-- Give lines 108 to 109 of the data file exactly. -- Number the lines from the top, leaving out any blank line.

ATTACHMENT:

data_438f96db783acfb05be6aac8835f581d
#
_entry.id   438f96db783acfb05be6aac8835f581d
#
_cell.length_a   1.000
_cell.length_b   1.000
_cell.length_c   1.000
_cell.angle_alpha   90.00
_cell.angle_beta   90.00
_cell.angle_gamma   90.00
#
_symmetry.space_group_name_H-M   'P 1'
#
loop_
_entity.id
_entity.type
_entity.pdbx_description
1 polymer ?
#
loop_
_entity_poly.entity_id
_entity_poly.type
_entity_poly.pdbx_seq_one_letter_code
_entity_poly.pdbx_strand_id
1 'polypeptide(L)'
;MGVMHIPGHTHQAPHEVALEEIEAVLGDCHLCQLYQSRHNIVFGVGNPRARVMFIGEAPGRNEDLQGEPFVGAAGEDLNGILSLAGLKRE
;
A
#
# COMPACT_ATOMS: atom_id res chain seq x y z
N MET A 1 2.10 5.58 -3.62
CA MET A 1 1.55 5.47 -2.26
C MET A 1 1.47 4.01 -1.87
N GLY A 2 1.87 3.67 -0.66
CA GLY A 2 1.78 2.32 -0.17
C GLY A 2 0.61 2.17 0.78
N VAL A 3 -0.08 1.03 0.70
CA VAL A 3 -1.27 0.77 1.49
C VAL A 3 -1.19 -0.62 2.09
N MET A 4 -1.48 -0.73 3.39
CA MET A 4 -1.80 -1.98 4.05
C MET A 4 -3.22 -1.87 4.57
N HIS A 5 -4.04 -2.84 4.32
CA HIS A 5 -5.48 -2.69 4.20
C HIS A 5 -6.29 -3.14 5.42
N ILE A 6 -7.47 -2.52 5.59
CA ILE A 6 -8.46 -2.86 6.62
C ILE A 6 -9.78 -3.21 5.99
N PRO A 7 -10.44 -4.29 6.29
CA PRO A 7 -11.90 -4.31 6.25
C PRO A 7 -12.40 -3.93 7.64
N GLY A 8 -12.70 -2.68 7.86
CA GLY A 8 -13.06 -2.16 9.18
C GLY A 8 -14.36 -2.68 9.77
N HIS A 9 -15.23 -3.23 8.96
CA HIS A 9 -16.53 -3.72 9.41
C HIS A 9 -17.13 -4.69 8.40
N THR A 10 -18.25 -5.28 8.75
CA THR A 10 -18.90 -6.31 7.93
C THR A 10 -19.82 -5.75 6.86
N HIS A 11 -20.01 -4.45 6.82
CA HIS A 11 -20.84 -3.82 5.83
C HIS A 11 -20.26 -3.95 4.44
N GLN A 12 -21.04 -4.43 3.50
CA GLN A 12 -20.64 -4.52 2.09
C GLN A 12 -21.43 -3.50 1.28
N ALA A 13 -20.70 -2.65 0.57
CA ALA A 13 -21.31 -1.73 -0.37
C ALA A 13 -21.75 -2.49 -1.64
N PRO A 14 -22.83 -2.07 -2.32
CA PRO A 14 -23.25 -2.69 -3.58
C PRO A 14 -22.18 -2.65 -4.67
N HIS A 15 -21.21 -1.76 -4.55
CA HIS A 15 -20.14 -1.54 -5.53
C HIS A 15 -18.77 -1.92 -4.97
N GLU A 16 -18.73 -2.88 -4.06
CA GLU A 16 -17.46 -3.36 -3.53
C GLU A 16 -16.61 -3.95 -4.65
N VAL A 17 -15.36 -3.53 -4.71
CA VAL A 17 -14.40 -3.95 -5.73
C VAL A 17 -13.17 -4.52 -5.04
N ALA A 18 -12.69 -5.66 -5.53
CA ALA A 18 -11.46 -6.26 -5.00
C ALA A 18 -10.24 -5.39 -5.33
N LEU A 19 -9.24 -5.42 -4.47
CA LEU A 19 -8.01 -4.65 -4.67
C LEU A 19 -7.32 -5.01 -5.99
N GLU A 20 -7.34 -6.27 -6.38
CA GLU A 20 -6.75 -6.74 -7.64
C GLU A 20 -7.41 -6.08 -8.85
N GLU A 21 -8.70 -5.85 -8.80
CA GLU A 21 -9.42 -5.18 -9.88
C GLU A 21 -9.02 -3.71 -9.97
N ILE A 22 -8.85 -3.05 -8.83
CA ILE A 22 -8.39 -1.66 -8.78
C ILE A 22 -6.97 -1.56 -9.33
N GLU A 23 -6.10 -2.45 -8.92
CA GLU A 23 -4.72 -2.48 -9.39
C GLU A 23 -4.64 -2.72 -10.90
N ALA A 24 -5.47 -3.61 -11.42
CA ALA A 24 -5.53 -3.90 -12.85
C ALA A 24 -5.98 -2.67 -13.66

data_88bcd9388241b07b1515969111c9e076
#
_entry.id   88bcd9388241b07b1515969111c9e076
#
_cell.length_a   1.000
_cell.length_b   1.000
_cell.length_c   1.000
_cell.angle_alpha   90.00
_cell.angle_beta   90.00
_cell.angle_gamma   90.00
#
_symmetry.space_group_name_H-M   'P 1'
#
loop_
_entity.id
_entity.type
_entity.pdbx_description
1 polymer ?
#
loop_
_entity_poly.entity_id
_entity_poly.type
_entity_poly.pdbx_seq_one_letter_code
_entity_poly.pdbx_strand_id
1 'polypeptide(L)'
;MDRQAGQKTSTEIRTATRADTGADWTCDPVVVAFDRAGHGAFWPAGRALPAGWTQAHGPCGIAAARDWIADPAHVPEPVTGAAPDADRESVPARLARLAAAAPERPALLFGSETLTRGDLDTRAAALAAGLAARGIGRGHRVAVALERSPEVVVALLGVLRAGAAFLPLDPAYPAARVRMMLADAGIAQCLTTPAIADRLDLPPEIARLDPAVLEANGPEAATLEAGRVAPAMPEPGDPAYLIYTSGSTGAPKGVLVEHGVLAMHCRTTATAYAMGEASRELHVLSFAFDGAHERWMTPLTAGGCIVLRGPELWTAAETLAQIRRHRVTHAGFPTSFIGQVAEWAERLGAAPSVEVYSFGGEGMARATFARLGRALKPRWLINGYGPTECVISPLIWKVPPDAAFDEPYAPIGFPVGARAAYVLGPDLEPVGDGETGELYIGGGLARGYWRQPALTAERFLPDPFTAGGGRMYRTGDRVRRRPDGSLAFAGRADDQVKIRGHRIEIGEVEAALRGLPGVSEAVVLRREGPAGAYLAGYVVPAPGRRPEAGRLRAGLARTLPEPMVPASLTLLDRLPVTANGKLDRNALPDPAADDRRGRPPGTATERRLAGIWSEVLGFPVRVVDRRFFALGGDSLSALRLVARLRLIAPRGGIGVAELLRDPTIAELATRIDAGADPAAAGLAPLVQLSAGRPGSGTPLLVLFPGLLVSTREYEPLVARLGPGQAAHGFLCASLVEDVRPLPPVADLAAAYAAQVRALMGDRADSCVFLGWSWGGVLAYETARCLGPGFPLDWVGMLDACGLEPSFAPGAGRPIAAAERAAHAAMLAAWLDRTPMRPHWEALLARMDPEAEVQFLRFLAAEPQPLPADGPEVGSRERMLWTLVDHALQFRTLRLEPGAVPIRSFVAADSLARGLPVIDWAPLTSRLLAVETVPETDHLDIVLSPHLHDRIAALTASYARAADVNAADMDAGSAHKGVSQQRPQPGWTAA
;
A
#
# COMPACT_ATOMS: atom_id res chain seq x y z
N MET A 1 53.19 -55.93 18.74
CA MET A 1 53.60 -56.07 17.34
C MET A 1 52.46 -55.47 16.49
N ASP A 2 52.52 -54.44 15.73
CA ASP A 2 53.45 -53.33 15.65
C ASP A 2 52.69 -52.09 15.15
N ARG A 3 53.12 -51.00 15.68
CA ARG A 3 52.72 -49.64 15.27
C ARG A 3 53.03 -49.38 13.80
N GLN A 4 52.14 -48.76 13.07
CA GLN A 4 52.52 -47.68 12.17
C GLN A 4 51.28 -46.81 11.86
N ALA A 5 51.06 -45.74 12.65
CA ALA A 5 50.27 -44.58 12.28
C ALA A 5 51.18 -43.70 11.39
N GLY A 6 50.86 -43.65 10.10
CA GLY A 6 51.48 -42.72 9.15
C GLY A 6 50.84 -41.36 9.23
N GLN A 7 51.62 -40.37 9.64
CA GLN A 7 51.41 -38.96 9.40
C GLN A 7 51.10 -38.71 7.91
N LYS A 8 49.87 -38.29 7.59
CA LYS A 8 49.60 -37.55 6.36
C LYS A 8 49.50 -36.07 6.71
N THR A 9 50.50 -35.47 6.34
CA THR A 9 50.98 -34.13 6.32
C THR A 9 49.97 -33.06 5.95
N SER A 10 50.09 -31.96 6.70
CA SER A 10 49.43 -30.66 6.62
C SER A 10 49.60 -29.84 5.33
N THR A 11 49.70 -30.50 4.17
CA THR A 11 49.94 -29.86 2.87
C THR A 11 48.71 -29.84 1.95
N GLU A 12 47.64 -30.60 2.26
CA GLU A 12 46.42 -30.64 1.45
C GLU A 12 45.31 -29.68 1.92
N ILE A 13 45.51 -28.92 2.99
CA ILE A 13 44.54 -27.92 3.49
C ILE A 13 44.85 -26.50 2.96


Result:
_cell.length_b   1.000
_cell.length_c   1.000